Directed by Alain Corneau
"Want it, and watch out": so advises cutthroat exec Catherine (Kristin Scott Thomas) to her doe-eyed assistant Isabelle (Ludivine Sagnier) early on in Alain Corneau's Love Crime. Against a glistening corporate backdrop just absurd enough to tickle a Verhoeven lover's funny bone—there's frequent talk of phone calls "from Washington," and the two work for an "agro-industry" powerhouse by the name of "Barney Johnson"—two betrayals, one professional and one personal, soon turn this creepadelic master-servant relationship sour.
These women careen onto what you might call a "collision course," replete with public dressing-downs, forged emails and re-appropriated security camera footage. It's gut-wrenching fun, but that's not all: with the assistance of Pharoah Sanders on the soundtrack, Love Crime takes a 180 at its midpoint, from bleak office drama to philosophical crime comedy. The moment immediately follows a harrowing act of violence; the music is pulpy, melancholy, and post-coital. It casts a spell on the audience, morphing viewers from aghast spectators to bewildered accomplices.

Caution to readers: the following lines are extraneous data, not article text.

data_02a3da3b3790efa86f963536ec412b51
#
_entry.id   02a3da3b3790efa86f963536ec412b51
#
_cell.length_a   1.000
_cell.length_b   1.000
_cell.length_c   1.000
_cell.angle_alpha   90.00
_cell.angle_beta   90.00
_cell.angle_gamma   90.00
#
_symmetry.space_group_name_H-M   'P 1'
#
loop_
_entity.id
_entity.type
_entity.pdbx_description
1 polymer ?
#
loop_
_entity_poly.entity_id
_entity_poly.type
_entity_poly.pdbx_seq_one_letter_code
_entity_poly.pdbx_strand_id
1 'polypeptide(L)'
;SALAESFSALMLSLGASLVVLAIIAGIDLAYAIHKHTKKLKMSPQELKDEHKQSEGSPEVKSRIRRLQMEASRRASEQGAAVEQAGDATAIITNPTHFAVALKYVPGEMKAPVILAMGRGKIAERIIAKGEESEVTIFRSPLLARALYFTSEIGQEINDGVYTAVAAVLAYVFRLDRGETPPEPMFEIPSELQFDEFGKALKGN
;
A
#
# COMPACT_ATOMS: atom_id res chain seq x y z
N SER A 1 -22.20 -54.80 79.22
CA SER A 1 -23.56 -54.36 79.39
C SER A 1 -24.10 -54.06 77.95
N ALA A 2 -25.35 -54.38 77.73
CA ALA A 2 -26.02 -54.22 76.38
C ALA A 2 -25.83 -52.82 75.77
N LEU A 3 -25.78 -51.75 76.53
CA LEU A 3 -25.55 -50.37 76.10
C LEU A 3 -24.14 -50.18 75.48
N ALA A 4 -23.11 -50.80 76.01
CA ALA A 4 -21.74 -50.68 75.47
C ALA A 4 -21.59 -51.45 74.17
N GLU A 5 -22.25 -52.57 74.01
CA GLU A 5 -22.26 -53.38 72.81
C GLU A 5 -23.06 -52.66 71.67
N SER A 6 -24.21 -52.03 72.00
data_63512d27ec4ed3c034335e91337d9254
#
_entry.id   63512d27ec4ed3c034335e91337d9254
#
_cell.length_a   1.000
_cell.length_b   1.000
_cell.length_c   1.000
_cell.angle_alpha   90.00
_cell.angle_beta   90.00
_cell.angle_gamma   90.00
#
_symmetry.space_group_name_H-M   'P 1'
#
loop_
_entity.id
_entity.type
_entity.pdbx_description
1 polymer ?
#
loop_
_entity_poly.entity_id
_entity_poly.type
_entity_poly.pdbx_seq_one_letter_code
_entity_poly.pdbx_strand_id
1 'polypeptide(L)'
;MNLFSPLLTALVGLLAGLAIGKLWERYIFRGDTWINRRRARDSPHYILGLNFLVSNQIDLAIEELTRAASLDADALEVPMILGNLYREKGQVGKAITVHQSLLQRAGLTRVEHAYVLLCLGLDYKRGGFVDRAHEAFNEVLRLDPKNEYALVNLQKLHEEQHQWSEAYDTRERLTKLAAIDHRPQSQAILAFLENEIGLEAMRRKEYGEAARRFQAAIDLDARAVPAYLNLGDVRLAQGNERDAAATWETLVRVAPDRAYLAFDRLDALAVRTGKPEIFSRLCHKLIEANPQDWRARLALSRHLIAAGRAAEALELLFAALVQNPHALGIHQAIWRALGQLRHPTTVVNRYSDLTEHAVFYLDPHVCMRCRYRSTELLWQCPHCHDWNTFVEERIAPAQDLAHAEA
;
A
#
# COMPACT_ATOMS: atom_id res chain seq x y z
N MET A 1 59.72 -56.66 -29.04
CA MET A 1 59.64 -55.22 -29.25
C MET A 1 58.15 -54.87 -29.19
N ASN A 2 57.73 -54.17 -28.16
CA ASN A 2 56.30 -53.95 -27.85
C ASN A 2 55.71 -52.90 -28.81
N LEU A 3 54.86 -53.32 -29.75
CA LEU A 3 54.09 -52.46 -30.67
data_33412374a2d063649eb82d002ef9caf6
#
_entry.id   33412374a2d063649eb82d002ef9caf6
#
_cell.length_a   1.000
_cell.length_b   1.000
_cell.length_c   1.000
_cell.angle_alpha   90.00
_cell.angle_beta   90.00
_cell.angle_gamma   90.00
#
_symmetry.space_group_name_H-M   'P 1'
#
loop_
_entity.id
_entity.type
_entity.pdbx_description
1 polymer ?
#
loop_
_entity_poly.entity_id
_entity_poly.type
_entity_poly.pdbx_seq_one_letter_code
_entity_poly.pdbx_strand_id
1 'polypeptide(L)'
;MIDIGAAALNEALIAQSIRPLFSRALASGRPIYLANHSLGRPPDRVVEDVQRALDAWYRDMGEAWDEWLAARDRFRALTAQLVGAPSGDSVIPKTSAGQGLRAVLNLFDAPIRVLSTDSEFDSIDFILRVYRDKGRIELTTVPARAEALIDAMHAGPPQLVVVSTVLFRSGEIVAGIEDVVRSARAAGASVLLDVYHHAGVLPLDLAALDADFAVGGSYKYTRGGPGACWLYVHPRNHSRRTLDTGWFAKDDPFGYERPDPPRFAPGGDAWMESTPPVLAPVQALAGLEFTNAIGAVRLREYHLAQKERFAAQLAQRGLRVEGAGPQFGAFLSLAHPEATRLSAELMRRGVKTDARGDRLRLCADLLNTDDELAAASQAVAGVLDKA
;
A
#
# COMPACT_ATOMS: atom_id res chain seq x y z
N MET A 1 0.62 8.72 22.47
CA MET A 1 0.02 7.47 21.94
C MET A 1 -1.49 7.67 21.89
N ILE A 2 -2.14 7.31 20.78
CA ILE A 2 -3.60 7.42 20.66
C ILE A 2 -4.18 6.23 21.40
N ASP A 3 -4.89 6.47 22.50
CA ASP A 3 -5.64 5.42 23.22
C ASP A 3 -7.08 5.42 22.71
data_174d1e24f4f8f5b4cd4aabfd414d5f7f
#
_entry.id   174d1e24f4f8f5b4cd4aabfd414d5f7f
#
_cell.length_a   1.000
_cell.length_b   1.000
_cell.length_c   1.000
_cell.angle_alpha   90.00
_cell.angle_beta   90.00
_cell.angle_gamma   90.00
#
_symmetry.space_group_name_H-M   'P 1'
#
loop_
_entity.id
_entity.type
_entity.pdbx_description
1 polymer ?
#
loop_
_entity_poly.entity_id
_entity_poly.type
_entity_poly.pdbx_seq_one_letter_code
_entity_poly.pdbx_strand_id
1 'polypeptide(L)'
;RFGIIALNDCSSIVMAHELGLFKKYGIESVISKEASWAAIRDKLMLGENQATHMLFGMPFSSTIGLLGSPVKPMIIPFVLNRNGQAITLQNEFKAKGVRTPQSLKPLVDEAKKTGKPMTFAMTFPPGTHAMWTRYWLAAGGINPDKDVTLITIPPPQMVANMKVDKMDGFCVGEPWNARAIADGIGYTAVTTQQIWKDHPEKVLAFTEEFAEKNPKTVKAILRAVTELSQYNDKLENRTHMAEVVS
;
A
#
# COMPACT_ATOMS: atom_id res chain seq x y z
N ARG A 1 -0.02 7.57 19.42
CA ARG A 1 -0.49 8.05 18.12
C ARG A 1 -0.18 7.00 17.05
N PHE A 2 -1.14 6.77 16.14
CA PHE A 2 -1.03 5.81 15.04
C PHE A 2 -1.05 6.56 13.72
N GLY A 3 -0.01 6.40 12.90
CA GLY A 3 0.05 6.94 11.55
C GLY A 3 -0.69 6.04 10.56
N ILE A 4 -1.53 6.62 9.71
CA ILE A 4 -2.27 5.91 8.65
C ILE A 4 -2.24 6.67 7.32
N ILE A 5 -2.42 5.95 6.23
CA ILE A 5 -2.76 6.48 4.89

It works, thanks to the strength of the two leads. Thomas is slyly hilarious as the kind of pantsuit-crazy throat slitter who chugs a 36oz of her own Kool-Aid every morning, but she's one-upped here by Sagnier, who paints Isabelle with such range that even her bitchiest maneuvers stimulate a strong feeling of righteousness.
Corneau's final film takes after the nastiest classics by Clouzot, Hitchcock, and Lang, or indeed The Ghost Writer, last year's closest cinematic equivalent to a fistful of fatty gourmet snacks at a gallery opening. But rather than an immediately dated cry of political indignation, Love Crime ends on a workaholic's joke that's both nightmarish and a reality check, like a sharp elbow at the bar. It's implausible, and, worse, more than a little pertinent to career life today.
Opens September 2